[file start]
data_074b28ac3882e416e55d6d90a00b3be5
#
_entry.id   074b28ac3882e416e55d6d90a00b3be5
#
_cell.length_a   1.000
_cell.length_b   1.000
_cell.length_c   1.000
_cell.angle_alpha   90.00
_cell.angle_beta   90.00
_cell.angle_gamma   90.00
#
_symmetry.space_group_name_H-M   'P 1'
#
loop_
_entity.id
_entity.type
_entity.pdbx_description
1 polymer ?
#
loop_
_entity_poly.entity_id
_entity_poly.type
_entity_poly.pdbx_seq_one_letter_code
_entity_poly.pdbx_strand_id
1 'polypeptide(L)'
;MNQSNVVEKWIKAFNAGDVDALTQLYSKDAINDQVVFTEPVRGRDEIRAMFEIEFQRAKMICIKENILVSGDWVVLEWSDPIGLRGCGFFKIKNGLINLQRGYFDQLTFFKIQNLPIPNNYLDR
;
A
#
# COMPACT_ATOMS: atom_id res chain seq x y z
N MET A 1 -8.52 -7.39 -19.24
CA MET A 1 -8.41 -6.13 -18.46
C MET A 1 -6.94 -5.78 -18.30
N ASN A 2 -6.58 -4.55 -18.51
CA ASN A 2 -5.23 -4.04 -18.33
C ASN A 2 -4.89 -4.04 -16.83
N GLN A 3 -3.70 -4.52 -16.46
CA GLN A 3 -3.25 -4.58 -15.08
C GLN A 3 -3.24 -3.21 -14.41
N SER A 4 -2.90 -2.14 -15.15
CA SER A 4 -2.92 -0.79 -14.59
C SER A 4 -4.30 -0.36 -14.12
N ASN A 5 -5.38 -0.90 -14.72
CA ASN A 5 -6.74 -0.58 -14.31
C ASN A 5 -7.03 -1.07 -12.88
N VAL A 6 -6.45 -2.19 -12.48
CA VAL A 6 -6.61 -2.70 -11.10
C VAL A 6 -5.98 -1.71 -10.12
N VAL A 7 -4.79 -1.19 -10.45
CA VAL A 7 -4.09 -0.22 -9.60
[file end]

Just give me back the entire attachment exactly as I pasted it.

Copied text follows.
data_074b28ac3882e416e55d6d90a00b3be5
#
_entry.id   074b28ac3882e416e55d6d90a00b3be5
#
_cell.length_a   1.000
_cell.length_b   1.000
_cell.length_c   1.000
_cell.angle_alpha   90.00
_cell.angle_beta   90.00
_cell.angle_gamma   90.00
#
_symmetry.space_group_name_H-M   'P 1'
#
loop_
_entity.id
_entity.type
_entity.pdbx_description
1 polymer ?
#
loop_
_entity_poly.entity_id
_entity_poly.type
_entity_poly.pdbx_seq_one_letter_code
_entity_poly.pdbx_strand_id
1 'polypeptide(L)'
;MNQSNVVEKWIKAFNAGDVDALTQLYSKDAINDQVVFTEPVRGRDEIRAMFEIEFQRAKMICIKENILVSGDWVVLEWSDPIGLRGCGFFKIKNGLINLQRGYFDQLTFFKIQNLPIPNNYLDR
;
A
#
# COMPACT_ATOMS: atom_id res chain seq x y z
N MET A 1 -8.52 -7.39 -19.24
CA MET A 1 -8.41 -6.13 -18.46
C MET A 1 -6.94 -5.78 -18.30
N ASN A 2 -6.58 -4.55 -18.51
CA ASN A 2 -5.23 -4.04 -18.33
C ASN A 2 -4.89 -4.04 -16.83
N GLN A 3 -3.70 -4.52 -16.46
CA GLN A 3 -3.25 -4.58 -15.08
C GLN A 3 -3.24 -3.21 -14.41
N SER A 4 -2.90 -2.14 -15.15
CA SER A 4 -2.92 -0.79 -14.59
C SER A 4 -4.30 -0.36 -14.12
N ASN A 5 -5.38 -0.90 -14.72
CA ASN A 5 -6.74 -0.58 -14.31
C ASN A 5 -7.03 -1.07 -12.88
N VAL A 6 -6.45 -2.19 -12.48
CA VAL A 6 -6.61 -2.70 -11.10
C VAL A 6 -5.98 -1.71 -10.12
N VAL A 7 -4.79 -1.19 -10.45
CA VAL A 7 -4.09 -0.22 -9.60